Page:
I’m actually more interested in a game where PvP on multiple levels is fully explored. The more competition with other players I can have, the more dynamic the experience will be. Look at those big scams in EVE. That’s awesome! Economic subterfuge, very deep gameplay, lots of roleplay (without the fake accents), and all kinds of intrigue. EVE is almost an ARG with a computer only interface…

    What else can be done? I think the question is too broad to really answer. The answer is ‘anyting’ and ‘everything’ to be honest. Speed leveling charts (fastest to Level X) can be a way that even newbies could stand a chance of showing up against old fogies. Horse races in a fantasy game, car races in another. Heck, to encourage kind play in a game create a chart that shows who did the most healing, cast the most buffs, etc. This is a great way to yield double results from one item. It adds a competetive measure to the game, and encourages a better community. That’s a good thing eh?

    Comment by Grimwell — 1 November, 2006 @ 8:02 AM

  8. Playable subgames in game would be cool, didn’t UO have cribbage and chess sets laying around in the taverns? It would be especially nice if there were tools to generate rankings. Server wide tournements would probably be an event that would be relatively easy to pull off. Naturally you’d want titles and maybe special items as rewards for the participants. I supose you could even create unique games like a collectable card game type thingy where the players could buy booster packs from merchants with in game gold, or recieve them as loot. The danger of doing something like that would be that the thing could go from engaging sub game to broken resource hog in an astonishingly short time. But it would be a nice way for a level one newb to take on and defeat a level 60 max equipped veteran.

    Comment by Agmon — 1 November, 2006 @ 8:22 AM

  9. I used to act as a bookie in duelling tournaments. People would ask who won afterwards, and i’d have to lie and tell them who was still standing. Because i won, every time. The House always wins.

    Comment by Cael — 1 November, 2006 @ 9:04 AM

  10. “I gathered x” is not really PvP”

    If I wanted to gather x and can’t because you did then it’s PvP.
    Heck, if I want to kill mob x and can’t because you’re camping
    the static spawn it becomes PvP. If you don’t believe me try it in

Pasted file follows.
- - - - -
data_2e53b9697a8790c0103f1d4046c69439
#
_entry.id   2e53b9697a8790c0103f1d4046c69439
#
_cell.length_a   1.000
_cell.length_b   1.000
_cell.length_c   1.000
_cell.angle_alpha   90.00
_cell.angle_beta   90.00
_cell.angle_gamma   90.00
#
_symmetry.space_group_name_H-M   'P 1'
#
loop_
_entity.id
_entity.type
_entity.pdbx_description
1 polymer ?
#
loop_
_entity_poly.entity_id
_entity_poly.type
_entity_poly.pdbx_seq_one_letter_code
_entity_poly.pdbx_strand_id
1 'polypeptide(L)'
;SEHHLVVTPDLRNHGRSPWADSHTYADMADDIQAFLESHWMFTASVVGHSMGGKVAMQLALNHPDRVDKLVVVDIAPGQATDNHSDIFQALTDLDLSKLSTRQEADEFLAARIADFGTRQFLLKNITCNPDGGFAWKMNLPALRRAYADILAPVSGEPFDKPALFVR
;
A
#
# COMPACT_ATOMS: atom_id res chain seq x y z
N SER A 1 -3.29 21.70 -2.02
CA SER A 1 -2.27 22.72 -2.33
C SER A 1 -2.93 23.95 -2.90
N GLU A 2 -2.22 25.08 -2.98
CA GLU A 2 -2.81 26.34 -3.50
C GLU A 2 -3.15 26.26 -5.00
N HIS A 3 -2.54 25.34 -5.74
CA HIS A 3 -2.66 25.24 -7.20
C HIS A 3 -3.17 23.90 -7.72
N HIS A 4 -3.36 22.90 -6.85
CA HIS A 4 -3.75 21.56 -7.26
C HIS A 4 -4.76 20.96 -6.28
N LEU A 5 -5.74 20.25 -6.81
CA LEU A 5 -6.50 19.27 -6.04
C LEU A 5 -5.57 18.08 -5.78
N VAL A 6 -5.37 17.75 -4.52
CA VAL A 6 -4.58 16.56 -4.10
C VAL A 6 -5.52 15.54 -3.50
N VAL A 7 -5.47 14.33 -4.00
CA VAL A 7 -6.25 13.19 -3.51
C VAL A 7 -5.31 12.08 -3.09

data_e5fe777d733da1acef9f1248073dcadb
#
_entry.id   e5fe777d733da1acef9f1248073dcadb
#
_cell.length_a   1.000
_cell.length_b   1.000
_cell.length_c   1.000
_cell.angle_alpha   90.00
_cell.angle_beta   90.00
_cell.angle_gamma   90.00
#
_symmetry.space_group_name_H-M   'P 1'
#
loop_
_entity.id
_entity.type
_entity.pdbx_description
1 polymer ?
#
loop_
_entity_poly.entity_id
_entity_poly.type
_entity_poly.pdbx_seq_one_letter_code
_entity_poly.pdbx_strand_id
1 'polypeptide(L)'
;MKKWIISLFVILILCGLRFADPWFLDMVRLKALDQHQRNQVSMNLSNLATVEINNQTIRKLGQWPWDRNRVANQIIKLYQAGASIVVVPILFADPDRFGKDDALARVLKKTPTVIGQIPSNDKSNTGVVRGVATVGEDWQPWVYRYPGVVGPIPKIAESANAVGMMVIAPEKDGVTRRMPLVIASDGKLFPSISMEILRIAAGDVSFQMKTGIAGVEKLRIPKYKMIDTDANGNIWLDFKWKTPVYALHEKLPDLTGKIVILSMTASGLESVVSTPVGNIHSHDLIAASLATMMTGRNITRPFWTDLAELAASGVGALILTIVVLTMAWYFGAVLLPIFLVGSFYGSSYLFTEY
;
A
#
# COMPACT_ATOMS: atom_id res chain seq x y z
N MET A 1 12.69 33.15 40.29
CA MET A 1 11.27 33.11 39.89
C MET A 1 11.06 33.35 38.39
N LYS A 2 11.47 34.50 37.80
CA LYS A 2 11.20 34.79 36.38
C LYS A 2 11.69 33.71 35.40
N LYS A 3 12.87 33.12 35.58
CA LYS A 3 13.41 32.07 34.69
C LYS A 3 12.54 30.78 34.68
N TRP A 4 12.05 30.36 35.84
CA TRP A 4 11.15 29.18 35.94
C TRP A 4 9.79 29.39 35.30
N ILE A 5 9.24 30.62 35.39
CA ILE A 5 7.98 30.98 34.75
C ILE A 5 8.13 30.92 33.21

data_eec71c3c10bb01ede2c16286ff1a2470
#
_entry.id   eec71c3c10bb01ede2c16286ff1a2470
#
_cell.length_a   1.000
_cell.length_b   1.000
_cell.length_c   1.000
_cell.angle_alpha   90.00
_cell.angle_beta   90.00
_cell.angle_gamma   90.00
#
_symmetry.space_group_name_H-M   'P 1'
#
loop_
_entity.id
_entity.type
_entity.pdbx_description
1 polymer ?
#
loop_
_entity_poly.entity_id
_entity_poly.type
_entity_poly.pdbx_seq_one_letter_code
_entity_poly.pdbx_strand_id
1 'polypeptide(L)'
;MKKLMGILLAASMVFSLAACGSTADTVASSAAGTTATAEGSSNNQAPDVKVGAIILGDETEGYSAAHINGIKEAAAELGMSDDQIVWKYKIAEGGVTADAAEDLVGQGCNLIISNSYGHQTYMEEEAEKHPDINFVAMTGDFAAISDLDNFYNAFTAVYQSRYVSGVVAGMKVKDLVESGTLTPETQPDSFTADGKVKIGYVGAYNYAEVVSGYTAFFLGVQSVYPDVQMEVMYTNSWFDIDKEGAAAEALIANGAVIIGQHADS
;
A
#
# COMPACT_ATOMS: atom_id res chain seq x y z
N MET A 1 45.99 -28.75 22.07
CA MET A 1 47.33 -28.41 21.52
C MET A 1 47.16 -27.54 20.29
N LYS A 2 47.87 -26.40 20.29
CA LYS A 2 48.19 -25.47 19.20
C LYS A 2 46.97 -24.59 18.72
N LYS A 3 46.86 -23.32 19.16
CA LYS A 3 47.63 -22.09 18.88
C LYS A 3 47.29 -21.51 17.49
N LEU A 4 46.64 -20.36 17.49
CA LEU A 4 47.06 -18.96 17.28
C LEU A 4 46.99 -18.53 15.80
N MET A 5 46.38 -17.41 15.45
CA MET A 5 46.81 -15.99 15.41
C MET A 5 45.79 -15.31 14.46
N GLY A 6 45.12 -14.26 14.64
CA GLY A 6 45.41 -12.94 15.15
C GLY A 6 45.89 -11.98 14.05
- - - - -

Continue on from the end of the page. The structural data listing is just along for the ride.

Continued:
a game some time and watch the chat…

    Comment by JuJutsu — 1 November, 2006 @ 12:32 PM

  11. The real estate/resource gathering battles of SWG were great PvP.

    I’d track resources, names, quality, shift times, locations, etc.
    Who could predict the shift best and who could find the newest best resource and where the highest concentration was.
    Was the resource unobstructed, did you choose to go for the smaller harvester to fit into that one small patch of free ground, or find a lower % spot and drop the heavies. The despair at showing up at a high quality 70% plus location to see a field of heavies already sitting there.

    Comment by BugHunter — 1 November, 2006 @ 1:13 PM

  12. To quote a gaming bitch.

    Humans are designed to be competitive by nature. We are wired to achieve the best in all things we attempt, but it doesn’t mean that we deliberately go up against someone else and destroy them, it just means that we push ourselves twice as hard to achive that coveted first place, job, or wedding dress.

    PvP cannot and should not be applied to any and every competition.

    Is my guilds ability to carry out a raid vs a hard dungeon (say MC in WoW) PvP?

    Psycho says it is.

    Is my competition within a guild to DKP and get armor PvP?

    Psycho says it is.

    Is posting ad nausea on forums to get a better rank and post count PvP?

    Psycho says it is.

    Competition is not PvP, the want to be the best is not PvP,

    If what psycho says is right, I’m looking to see a game that’s all round PvE selling itself as PvP.

    I posted three times in this topic, as such, in terms of posting, I beat you all in PvP because my ideas, arrogance, stupidity was bigger then yours.

    Comment by unbeliever — 1 November, 2006 @ 10:41 PM

  13. Is my guilds ability to carry out a raid vs a hard dungeon (say MC in WoW) PvP?